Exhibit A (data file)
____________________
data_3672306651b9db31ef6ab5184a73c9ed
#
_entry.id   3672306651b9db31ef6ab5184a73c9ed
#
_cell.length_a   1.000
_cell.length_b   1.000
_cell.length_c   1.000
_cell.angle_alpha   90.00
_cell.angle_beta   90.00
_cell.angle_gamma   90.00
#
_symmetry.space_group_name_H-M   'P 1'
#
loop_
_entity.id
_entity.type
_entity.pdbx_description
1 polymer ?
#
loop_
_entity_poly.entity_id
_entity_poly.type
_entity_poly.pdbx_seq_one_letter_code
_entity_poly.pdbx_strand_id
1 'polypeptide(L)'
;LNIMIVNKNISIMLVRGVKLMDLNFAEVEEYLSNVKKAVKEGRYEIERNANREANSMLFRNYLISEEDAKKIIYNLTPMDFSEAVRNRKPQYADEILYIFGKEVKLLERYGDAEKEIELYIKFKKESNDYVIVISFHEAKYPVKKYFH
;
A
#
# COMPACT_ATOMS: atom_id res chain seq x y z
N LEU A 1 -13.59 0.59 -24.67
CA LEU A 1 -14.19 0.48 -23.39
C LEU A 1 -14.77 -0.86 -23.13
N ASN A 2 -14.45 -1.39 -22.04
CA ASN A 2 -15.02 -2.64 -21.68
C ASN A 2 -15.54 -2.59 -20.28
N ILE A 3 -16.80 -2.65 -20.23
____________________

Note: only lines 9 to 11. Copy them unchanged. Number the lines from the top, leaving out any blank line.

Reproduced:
_cell.angle_beta   90.00
_cell.angle_gamma   90.00
#